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Don't ask your doctor for advice on nutrition, unless...

You doctor may know very little about managing obesity or nutrition. I’d ask a registered dietician or a health coach instead.
Stay away from junk food- it can shorten your life according to Ottawa Hospital study. (Chris Young/The Canadian Press)
You doctor may know very little about managing obesity or nutrition. I’d ask a registered dietician or a health coach instead. 5:42


Statistics Canada says more than half all adult Canadians are either overweight or obese. They can use some helpful tips on how to eat healthy.  But experts in obesity say your doctor may not have the best advice.  
We don't know about the advice provided in privacy of a doctor patient relationship. What we do know comes from studies in which doctors are quizzed on their knowledge of nutrition. In a study of medical school graduates  entering residency to become paediatricians, they were tested on an 18-point nutrition questionnaire.  The average mark was just 52 per cent. Other studies have documented that on average, the knowledge doctors have about obesity and how to manage it is out of date.

The problem is that physicians not being taught the latest concepts in medical school. A study published in the journal Academic Medicine found that in the 2008-2009 academic year, just 27 per cent of 105 medical schools met the minimum requirement of 25 hours of teaching on nutrition.  A more recent study found the number of med schools keeping up with obesity and nutrition education has gone down.  Medical schools aren't teaching enough about nutrition, and the people who make up licensing exams aren't testing that knowledge.  A panel of experts on obesity looked at the content of medical licensing exams; it found that the most important topics on obesity aren't well tested on the exams.

Sodas and most other sugar-sweetened drinks sold in California would be required to carry warning labels for obesity, diabetes and tooth decay under a bill introduced in Sacramento and backed by several public health advocacy groups. REUTERS/Sam Hodgson (Sam Hodgson/Reuters)
Short of up to date teaching many doctors fall back on myths and misconceptions about obesity.  Many believe obesity is caused by too many calories and not enough exercise.  They ignore other contributors such as psychological stress, hormonal factors, medications and lack of sleep. They don't know that the Canadian Obesity Network endorses improving sleep for weight management. A second misconception is that people with high BMI are less active.  The Canadian Health Measures Survey says just 7 per cent of Canadian children and youth and 15 per cent of Canadian adults are active physically.  If activity were that important, you'd expect a much higher percentage of non-obese Canadians to be physically active.  Many doctors believe diets work, even though 2/3 of people who lose weight regain it within 1 year.  Many MDs still believe weight loss is a matter of willpower. People with obesity have tremendous will power. Most doctors still think fat causes disease.  The trouble isn't with fat; it's with sugar.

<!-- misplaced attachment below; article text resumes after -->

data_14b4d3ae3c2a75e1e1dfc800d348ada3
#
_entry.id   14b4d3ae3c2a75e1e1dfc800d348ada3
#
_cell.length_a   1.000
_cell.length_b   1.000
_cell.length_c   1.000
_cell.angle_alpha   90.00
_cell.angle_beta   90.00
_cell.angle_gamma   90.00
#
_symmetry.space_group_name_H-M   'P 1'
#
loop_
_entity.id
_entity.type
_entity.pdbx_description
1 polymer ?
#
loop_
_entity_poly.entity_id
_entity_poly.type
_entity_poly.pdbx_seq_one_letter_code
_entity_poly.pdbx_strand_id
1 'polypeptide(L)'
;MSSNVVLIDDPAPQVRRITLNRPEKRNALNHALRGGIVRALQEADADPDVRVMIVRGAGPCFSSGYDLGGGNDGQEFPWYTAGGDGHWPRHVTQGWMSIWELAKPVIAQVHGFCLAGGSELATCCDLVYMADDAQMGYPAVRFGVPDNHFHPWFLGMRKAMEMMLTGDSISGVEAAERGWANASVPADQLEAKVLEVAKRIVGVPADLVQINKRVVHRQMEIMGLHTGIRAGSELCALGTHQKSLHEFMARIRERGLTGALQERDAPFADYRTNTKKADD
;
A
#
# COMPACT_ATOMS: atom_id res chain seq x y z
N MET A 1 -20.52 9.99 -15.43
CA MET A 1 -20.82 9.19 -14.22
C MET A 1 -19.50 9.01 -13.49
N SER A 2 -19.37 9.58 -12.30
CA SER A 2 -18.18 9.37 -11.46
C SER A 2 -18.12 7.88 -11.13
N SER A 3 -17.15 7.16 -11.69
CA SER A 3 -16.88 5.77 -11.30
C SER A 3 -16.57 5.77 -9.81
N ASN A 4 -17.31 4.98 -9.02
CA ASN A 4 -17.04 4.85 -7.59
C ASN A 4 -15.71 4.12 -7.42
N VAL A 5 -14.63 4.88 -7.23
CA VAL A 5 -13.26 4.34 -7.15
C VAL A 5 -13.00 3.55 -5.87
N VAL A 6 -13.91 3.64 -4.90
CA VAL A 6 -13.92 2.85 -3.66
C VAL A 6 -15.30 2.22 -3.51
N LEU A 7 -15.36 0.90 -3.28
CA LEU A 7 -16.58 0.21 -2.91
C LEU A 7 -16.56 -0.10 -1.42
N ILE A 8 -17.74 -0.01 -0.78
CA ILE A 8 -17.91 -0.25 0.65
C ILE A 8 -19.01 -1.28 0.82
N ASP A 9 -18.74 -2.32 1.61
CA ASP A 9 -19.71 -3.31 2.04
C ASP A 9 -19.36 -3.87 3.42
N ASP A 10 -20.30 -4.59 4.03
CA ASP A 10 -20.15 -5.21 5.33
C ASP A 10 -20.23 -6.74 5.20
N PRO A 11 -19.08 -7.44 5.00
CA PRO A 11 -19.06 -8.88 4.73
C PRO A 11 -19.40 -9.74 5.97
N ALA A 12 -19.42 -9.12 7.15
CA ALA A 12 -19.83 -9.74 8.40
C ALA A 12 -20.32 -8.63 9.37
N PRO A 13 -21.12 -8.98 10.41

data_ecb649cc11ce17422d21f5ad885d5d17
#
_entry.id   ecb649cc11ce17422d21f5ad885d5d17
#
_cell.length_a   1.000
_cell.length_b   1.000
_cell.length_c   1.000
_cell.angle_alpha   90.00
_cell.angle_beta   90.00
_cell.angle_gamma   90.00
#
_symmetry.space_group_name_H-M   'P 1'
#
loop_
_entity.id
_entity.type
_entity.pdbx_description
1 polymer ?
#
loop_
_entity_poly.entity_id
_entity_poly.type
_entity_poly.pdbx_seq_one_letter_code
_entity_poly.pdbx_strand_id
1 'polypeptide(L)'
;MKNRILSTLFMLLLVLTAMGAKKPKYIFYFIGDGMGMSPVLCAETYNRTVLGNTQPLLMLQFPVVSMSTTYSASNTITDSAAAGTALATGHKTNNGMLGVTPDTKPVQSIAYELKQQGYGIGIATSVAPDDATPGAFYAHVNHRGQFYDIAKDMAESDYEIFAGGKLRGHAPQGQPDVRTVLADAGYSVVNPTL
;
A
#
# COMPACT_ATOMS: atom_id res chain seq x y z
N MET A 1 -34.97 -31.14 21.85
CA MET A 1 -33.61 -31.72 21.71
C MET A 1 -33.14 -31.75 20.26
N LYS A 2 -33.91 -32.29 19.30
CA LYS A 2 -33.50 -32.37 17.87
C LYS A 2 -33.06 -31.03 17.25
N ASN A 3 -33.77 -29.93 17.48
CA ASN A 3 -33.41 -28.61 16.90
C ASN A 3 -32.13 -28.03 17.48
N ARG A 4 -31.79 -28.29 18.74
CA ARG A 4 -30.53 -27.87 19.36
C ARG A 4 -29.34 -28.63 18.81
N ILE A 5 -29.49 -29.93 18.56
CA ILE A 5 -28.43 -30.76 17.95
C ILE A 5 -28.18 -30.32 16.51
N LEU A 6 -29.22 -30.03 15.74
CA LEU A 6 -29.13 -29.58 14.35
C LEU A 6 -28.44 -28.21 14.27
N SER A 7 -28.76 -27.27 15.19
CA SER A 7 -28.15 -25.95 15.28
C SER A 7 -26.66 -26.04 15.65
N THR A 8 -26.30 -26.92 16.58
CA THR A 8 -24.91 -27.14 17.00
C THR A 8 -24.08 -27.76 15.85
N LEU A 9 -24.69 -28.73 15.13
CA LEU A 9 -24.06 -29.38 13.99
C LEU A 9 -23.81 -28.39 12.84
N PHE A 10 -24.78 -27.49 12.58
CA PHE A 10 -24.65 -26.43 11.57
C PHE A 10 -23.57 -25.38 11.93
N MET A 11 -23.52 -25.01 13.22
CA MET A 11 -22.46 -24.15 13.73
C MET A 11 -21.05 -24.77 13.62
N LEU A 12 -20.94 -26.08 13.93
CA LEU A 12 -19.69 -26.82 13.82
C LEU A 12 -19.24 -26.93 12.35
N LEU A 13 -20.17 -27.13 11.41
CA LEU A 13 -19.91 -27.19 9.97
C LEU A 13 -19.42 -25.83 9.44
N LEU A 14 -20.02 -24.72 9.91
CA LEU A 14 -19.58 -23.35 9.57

The knowledge and testing gap is important because rates of obesity have risen over the past generation. Obesity is a risk factor for diabetes, heart attacks and strokes, depression, osteoarthritis, and even cancer.  We're seeing these diseases at younger and younger ages.  As physicians, we act as if we're overburdened treating patients with all these kinds of diseases.  We're supposed to be in the business of preventing disease or minimizing its impact. By not addressing these issues, I think we're missing in action on one of our most important tasks.   

Some medical schools are improving education of medical students and residents.  As welcome as that is, I don't think it provides better access to the latest information quickly enough to the patients who need it.

Registered dietitians are the ones I'd ask. They have the requisite knowledge and experience to do the job.  I also favour using health coaches to teach patients what they need to know about nutrition and about obesity – provided they're trained by RDs. Health coaches partner with patients to teach them and to set specific and achievable goals for health.  

Health coaches are available in some family practices under pilot programs.  New Brunswick provides them free of charge to people with diabetes. That program has helped people in that province to lose weight, eat better, with lower blood pressure and better diabetes control.  Elsewhere in Canada, health coaches may be covered by extended or employee benefits, and you can pay for them out of pocket. 

I think RDs and health coaches make enough of a difference that the system should pay for them. The investment would be well worth it.

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